1st Edition

Multiple Correspondence Analysis for the Social Sciences

By Johs. Hjellbrekke Copyright 2019
    136 Pages 44 B/W Illustrations
    by Routledge

    136 Pages 44 B/W Illustrations
    by Routledge

    Multiple correspondence analysis (MCA) is a statistical technique that first and foremost has become known through the work of the late Pierre Bourdieu (1930–2002). This book will introduce readers to the fundamental properties, procedures and rules of interpretation of the most commonly used forms of correspondence analysis. The book is written as a non-technical introduction, intended for the advanced undergraduate level and onwards.

    MCA represents and models data sets as clouds of points in a multidimensional Euclidean space. The interpretation of the data is based on these clouds of points. In seven chapters, this non-technical book will provide the reader with a comprehensive introduction and the needed knowledge to do analyses on his/her own: CA, MCA, specific MCA, the integration of MCA and variance analysis, of MCA and ascending hierarchical cluster analysis and class-specific MCA on subgroups. Special attention will be given to the construction of social spaces, to the construction of typologies and to group internal oppositions.

    This is a book on data analysis for the social sciences rather than a book on statistics. The main emphasis is on how to apply MCA to the analysis of practical research questions. It does not require a solid understanding of statistics and/or mathematics, and provides the reader with the needed knowledge to do analyses on his/her own.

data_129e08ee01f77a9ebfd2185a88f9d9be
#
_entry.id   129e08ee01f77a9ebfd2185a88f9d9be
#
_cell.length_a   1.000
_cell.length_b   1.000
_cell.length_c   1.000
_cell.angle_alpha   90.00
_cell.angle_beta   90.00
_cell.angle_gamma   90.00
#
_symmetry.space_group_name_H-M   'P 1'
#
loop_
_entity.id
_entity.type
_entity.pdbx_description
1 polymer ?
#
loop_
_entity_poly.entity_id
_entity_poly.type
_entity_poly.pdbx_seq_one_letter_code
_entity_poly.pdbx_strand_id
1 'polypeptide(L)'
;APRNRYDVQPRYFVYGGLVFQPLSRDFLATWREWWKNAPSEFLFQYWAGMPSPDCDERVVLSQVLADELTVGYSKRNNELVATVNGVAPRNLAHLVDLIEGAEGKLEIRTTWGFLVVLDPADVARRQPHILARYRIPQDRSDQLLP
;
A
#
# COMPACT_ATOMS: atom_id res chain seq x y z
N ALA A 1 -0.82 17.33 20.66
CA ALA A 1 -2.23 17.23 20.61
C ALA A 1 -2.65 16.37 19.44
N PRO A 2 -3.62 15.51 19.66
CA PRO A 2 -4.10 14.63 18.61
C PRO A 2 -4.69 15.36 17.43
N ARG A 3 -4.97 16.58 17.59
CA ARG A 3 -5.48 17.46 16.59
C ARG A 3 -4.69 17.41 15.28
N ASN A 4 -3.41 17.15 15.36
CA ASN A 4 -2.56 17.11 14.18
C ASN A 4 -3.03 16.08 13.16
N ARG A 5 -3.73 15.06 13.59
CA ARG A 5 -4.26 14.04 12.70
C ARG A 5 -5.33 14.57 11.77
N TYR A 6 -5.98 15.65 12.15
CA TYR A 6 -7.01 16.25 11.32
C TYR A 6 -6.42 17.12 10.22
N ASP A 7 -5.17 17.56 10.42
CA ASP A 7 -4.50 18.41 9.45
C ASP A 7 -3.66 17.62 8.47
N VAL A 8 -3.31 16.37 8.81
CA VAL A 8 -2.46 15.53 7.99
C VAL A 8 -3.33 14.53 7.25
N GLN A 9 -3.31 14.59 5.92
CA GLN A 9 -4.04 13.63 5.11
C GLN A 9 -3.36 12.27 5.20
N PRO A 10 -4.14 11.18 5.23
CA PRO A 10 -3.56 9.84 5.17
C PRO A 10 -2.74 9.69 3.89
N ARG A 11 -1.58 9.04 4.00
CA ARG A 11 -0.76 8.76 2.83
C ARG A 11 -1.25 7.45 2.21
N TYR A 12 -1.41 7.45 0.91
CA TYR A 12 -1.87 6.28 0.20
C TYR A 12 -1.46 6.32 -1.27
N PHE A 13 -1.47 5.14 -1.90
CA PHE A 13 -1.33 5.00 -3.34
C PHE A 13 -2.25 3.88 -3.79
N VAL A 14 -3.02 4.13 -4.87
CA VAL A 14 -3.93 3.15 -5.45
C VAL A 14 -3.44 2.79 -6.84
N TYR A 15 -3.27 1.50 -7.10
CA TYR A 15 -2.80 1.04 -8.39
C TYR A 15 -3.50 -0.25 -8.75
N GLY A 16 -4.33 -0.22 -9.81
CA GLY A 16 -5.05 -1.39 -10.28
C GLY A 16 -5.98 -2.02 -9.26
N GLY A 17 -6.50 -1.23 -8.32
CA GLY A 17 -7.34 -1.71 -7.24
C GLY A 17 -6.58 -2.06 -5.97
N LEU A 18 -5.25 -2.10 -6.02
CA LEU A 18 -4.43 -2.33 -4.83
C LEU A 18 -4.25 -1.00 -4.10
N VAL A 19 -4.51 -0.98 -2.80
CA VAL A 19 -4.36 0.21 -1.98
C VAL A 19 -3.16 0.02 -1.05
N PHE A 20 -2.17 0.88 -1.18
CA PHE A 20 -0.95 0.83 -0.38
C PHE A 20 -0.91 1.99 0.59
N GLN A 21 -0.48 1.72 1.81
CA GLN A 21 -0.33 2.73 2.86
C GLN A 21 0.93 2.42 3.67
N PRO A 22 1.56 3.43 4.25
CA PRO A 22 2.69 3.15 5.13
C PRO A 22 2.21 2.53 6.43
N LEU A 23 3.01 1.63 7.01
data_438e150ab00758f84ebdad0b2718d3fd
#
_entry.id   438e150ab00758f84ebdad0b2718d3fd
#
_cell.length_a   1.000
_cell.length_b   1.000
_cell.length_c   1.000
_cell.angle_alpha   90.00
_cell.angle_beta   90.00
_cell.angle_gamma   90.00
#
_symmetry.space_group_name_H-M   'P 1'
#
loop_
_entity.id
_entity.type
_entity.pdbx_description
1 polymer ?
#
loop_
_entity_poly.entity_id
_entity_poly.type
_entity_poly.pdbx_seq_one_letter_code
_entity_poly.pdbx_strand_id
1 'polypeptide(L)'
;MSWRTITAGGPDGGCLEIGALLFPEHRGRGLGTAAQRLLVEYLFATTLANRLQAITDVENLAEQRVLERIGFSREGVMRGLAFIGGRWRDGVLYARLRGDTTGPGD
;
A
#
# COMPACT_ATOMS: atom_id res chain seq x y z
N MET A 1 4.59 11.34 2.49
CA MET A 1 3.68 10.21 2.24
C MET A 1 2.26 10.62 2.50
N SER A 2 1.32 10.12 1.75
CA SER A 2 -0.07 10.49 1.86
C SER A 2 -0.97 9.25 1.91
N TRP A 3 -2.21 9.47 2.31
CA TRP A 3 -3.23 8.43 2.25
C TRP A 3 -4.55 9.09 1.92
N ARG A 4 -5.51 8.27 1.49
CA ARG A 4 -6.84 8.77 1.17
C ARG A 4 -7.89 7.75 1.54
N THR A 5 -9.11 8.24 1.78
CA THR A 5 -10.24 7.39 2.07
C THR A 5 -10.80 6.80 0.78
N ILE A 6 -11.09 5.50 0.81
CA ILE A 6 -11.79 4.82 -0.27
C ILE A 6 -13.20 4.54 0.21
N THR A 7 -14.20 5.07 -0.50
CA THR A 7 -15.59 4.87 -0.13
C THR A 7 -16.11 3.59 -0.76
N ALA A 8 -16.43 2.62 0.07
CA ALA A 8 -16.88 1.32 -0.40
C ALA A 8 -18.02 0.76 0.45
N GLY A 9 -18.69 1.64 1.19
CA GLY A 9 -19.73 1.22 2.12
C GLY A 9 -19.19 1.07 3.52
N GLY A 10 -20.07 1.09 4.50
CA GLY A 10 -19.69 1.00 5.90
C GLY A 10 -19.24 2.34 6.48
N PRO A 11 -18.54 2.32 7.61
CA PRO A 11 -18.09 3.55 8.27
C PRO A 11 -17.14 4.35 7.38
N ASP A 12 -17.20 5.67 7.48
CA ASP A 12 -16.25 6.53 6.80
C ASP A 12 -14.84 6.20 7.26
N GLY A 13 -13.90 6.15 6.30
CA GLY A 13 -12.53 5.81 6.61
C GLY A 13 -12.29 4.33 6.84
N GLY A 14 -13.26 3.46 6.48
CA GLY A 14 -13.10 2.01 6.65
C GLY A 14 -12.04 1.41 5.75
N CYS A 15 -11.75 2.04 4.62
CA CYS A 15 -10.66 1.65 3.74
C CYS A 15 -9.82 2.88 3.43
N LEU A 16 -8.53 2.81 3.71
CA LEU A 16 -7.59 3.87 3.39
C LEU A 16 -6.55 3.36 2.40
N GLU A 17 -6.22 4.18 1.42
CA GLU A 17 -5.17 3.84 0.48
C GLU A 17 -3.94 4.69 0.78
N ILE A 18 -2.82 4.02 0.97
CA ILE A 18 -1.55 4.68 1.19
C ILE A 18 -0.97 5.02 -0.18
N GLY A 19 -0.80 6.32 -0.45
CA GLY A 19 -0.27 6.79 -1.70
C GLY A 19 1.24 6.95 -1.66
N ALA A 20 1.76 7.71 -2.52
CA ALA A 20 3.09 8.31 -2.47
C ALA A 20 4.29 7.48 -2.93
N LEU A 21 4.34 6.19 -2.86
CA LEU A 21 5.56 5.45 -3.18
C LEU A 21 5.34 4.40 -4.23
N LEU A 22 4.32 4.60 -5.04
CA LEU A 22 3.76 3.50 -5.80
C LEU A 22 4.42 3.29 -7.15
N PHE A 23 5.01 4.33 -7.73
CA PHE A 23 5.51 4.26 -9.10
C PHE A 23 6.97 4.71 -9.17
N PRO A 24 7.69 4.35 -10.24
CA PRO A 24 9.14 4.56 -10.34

1. Geometric Data Analysis

    2. Correspondence Analysis

    3. Multiple Correspondence Analysis

    4. Passive and Supplementary Points, Supplementary Variables and Structured Data Analysis

    5. MCA and Ascending Hierarchical Cluster Analysis

    6. Constructing Spaces

    7. Analyzing Sub-Groups: Class-Specific MCA

    Appendix: Softwares for Doing MCA


    Johs. Hjellbrekke is Professor of Sociology at the University of Bergen, Norway, and Director of the Norwegian University Centre in Paris, FMSH. His research interests are in social stratification, class analysis, social mobility, the sociology of elites, geometric data analysis and statistical analysis of categorical data. Since 1995, he has taught courses in multiple correspondence analysis at more than 15 different universities.